Probabilities are hard. As an example, there's a known puzzle: a family has two children; if one of them is a girl, what is the probability that the other one is also a girl?

The answer, un-intuitively, is **not** 1/2 but 1/3. There are various explanations but – as with the Monty Python puzzle years ago – I wanted to write code to check it out, so I wrote the following using LinqPad:

void Main() { var rnd = new Random(); // Generate a random set of families with two children; true means girl, false means boy var all = Enumerable.Range(1, 10000).Select(_ => new Pair(rnd.Next(2) == 0, rnd.Next(2) == 0)).ToList(); // Extract only the families with at least one girl var oneGirl = all.Where(it => it.First || it.Second).ToList(); // Out of those families, how many have two girls? The result should be 1/3rd var otherGirl = oneGirl.Where(it => it.First && it.Second).ToList(); Console.WriteLine((decimal) otherGirl.Count / oneGirl.Count); } // Define other methods and classes here public class Pair { public bool First { get; private set; } public bool Second { get; private set; } public Pair(bool first, bool second) { First = first; Second = second; } }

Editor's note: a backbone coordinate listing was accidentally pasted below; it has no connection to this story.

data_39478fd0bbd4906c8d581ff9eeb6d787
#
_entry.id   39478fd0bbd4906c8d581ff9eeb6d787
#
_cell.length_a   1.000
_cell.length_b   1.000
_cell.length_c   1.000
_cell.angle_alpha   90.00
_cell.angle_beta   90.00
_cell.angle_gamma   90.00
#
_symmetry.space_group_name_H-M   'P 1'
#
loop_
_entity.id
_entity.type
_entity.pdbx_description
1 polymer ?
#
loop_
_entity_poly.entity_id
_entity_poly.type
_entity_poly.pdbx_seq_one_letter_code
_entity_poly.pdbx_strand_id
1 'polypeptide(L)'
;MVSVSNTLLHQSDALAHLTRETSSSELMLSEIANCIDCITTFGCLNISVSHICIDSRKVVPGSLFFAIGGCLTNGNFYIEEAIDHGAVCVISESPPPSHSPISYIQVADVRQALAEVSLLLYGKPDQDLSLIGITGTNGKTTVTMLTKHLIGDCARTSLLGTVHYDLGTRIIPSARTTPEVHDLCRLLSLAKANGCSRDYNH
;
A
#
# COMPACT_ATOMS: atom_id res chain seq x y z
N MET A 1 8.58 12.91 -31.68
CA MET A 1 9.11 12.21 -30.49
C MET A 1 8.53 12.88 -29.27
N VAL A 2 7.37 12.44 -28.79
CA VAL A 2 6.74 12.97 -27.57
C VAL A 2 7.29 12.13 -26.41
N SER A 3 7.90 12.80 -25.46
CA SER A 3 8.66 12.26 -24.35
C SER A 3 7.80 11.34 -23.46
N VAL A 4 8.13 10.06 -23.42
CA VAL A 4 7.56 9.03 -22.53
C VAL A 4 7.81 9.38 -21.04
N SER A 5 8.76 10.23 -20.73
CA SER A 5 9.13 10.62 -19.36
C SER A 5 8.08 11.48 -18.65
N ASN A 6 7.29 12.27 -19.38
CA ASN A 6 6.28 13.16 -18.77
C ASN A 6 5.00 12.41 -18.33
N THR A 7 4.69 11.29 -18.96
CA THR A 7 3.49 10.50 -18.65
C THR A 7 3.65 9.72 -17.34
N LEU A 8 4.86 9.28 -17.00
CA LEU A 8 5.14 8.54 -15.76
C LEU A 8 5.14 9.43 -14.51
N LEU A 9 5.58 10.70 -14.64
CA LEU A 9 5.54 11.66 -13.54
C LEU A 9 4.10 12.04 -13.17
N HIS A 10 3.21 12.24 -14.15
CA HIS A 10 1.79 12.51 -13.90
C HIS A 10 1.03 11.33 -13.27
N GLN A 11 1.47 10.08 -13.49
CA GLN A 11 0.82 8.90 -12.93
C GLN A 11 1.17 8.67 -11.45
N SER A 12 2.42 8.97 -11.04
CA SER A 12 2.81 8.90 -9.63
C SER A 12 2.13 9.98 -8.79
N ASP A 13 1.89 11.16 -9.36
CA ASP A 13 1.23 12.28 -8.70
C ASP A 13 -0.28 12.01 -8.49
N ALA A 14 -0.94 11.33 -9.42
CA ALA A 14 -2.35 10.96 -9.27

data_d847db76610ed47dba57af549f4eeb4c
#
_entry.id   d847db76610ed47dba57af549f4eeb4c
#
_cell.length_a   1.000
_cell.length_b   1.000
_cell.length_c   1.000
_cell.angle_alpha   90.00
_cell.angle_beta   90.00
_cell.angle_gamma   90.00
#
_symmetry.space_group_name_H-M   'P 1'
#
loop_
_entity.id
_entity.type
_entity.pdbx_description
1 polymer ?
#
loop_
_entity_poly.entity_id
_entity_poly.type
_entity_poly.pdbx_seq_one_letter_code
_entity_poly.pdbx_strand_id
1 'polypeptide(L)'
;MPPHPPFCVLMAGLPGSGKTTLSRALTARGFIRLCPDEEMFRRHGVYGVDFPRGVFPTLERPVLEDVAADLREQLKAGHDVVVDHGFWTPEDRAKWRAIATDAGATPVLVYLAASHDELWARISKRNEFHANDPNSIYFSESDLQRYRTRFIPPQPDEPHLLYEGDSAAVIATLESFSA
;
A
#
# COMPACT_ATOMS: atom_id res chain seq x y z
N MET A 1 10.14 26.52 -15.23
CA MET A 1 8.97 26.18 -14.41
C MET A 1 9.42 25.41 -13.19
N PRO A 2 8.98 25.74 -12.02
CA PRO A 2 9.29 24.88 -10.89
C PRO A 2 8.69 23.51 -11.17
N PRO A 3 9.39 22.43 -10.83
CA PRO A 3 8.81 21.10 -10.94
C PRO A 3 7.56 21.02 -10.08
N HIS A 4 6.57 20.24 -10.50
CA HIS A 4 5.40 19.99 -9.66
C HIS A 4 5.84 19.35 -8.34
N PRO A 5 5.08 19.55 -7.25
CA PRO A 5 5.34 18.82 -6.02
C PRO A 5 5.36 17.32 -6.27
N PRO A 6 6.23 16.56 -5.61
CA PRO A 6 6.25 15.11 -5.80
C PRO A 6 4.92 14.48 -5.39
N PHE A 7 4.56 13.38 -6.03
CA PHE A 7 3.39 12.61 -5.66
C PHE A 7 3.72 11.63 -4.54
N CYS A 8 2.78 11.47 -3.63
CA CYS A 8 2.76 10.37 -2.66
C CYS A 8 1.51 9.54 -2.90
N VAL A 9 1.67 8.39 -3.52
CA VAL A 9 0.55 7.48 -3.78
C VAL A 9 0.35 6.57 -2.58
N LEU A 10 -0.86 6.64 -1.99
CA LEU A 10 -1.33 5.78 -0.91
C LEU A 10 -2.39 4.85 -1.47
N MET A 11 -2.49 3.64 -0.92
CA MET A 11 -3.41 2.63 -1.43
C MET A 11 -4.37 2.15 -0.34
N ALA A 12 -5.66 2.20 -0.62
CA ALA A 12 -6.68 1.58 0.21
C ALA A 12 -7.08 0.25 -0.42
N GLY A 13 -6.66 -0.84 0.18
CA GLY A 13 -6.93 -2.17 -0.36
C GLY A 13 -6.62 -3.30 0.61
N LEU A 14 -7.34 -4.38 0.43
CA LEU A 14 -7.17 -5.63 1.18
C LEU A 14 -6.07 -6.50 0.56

Conditional probabilities (that is, probabilities where we have additional information – in this case, knowing that one child is a girl) are surprisingly tricky. A way to express the condition more clearly is: what is the probability that a family with two kids has two girls, **given that** they have at least one girl? Probabilities are, at base, expressions of uncertainty. If we ask "what is the probability that a family with two children has two girls?" we're in a situation of maximum uncertainty: all outcomes (BB, BG, GB and GG) are equally probable so the best we can do is 1/4 – that is the mathematical equivalent of "no clue". However, if we add some information – namely that one of the children is definitely a girl – then we removed some uncertainty from the problem: the BB case is no longer possible. This lowers the uncertainty of the GG case to 1/3.